When summer closes up shop for the year, it's hard not to hold on to your melting popsicle stick with stubborn refusal. But once temperatures cool down and tans begin to fade, there's no denying it's time to say goodbye to the dog days. While packing up the sun block and beach balls can do some serious damage to the soul, nothing douses a sizzling summer like the cold splash of reality that is going back to school.
The end of summer often signals the beginning of a dread commonly known as back to school anxiety. This can happen with young children heading to school for the first time, older kids going off to college, or even adults who are going back to school after years away from academia. In any situation, coping with back to school anxiety—as a parent of an anxious student or as someone dealing with it firsthand—is crucial to starting a new school year on the right foot.
Going to School for the First Time
For those with young children who aren't going back to school but are, instead, going to school for the first time ever, this can be a nerve-wracking time. While some little ones can't wait for the day they get to pack a lunch and head out into the wild, wild classroom, the transition isn't necessarily easy for everyone. It's normal for your child to be apprehensive about their first day of school, but significant back to school anxiety can make mornings a war zone and even inhibit performance in the classroom.
A heightened sense of anxiety about heading to school can turn into a longer-term problem. According to ADAA.org, ignored anxiety in children can result in poor performance in school and spur further problems in their social development. School anxiety, especially for young first-timers, often stems from a fear of the unknown. That's why it's important to familiarize your child with their new routine and day-to-day schedule as much as possible beforehand. This can mean touring their new classroom, having a practice walk to school or the bus stop, and planning out outfits and lunches in advance.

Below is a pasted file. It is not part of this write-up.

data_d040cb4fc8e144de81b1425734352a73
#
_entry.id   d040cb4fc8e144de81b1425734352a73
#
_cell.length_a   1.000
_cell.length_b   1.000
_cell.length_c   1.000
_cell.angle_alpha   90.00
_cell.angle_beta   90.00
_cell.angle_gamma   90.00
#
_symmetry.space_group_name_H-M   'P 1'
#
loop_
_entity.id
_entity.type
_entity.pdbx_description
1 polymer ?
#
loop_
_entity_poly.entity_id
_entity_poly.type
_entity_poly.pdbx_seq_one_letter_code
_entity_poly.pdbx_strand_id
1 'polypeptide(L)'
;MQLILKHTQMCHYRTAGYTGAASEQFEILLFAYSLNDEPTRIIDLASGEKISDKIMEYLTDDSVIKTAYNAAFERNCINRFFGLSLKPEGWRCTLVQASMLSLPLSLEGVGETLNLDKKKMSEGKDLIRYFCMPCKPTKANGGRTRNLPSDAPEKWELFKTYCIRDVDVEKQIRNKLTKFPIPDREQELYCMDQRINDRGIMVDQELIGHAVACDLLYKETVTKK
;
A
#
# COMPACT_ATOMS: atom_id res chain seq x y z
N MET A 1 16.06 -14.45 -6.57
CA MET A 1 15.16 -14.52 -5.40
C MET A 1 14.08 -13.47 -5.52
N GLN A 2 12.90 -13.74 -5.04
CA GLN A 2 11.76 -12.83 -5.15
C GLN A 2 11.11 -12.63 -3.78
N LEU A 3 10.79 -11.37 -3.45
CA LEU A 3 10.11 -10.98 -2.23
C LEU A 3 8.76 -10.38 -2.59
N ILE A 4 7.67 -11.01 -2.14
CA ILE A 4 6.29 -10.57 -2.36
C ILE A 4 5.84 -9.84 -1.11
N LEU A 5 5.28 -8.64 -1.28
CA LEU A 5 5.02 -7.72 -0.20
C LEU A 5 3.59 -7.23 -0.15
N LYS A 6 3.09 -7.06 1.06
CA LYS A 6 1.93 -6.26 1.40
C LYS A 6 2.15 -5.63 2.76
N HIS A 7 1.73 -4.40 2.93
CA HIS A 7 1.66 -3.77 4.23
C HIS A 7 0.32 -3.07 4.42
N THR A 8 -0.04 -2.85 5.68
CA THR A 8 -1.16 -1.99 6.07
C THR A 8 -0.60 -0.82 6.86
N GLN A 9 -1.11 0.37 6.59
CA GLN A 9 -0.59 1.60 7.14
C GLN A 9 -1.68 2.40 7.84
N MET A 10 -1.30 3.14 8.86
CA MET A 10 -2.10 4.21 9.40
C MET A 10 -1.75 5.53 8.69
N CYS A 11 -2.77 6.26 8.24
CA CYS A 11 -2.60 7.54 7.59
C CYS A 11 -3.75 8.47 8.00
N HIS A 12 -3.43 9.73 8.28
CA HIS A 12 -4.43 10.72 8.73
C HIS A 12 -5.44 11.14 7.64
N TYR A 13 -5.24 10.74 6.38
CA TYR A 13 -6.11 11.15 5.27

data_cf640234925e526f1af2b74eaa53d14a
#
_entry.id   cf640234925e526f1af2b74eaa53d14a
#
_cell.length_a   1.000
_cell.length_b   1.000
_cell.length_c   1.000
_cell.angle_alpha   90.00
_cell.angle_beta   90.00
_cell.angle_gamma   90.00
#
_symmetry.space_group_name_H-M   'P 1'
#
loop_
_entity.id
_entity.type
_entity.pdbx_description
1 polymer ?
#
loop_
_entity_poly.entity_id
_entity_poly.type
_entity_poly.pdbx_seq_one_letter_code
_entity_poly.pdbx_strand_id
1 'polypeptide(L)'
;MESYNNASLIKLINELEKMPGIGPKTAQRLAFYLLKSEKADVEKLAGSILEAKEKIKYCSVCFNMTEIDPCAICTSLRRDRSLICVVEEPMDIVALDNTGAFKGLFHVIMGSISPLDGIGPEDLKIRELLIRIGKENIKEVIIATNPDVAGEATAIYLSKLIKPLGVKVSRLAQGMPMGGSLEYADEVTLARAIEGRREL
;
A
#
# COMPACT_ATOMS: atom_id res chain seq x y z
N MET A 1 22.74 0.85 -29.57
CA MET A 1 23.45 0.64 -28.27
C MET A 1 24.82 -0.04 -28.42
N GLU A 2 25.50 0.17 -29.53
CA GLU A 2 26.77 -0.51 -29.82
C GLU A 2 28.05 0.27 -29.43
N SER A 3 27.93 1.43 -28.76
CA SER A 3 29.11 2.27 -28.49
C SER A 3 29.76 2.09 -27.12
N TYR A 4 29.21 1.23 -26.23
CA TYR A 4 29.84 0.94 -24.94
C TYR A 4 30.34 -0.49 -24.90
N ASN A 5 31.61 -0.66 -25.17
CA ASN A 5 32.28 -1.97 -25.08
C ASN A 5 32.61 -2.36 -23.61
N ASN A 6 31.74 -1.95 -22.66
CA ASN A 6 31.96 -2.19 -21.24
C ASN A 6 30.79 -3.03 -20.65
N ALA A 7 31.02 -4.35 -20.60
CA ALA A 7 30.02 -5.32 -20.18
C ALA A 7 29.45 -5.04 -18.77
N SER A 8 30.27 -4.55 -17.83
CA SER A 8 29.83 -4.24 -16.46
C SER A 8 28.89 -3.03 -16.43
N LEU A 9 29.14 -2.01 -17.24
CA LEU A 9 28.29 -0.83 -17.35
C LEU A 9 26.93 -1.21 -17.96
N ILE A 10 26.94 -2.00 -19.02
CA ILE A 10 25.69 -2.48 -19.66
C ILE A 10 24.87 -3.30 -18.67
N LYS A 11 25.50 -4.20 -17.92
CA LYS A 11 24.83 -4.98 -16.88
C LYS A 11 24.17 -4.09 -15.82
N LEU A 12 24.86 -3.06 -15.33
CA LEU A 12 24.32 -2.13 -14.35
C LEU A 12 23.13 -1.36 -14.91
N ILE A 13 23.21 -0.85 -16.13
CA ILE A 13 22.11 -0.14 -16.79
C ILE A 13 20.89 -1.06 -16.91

For many adolescents on the brink of their college careers, the gap between high school senior and college freshman couldn't be more wide and intimidating. Not only do they have to adjust to new and challenging academic demands, many of them will also be living away from home for the first time. This means cultivating a whole new support system and learning to live peacefully with an entirely fresh set of personalities. All of these foreign experiences can build up a lot of stress, which might explain why 45 percent of college students binge-drink, and almost 21 percent abuse prescription or illegal drugs.
Poor coping mechanisms like substance abuse can make stress and anxiety worse. For all students heading out to college—especially for those who already suffer from anxiety—it's important to get to know the mental health resources that are available on campus. Many colleges and universities offer free counseling and therapy sessions for registered students, including events especially geared towards relaxation practices and finding the best strategies to deal with stress.
Recognizing Unhealthy Anxiety
When it comes to a brand new school year—with all its early morning alarms and important deadlines—a little anxiety is normal and something to be expected. When this totally healthy kind of stress grows to a point where it interferes with daily life, however, back to school anxiety becomes a problem. "There are several signs for anxiety that warrant an evaluation from a qualified professional. Parents will want to determine whether the anxiety is: out of proportion to the situation; persists for more than a few weeks; developmentally inappropriate; and causes impairment." said Golda Ginsburg, a professor in the Division of Child Psychiatry at UConn Health and an expert on childhood anxiety disorders. If an anxiety problem is detected, seeking treatment and professional help is crucial.
Date of original publication: September 09, 2014.
Updated on August 26, 2016.
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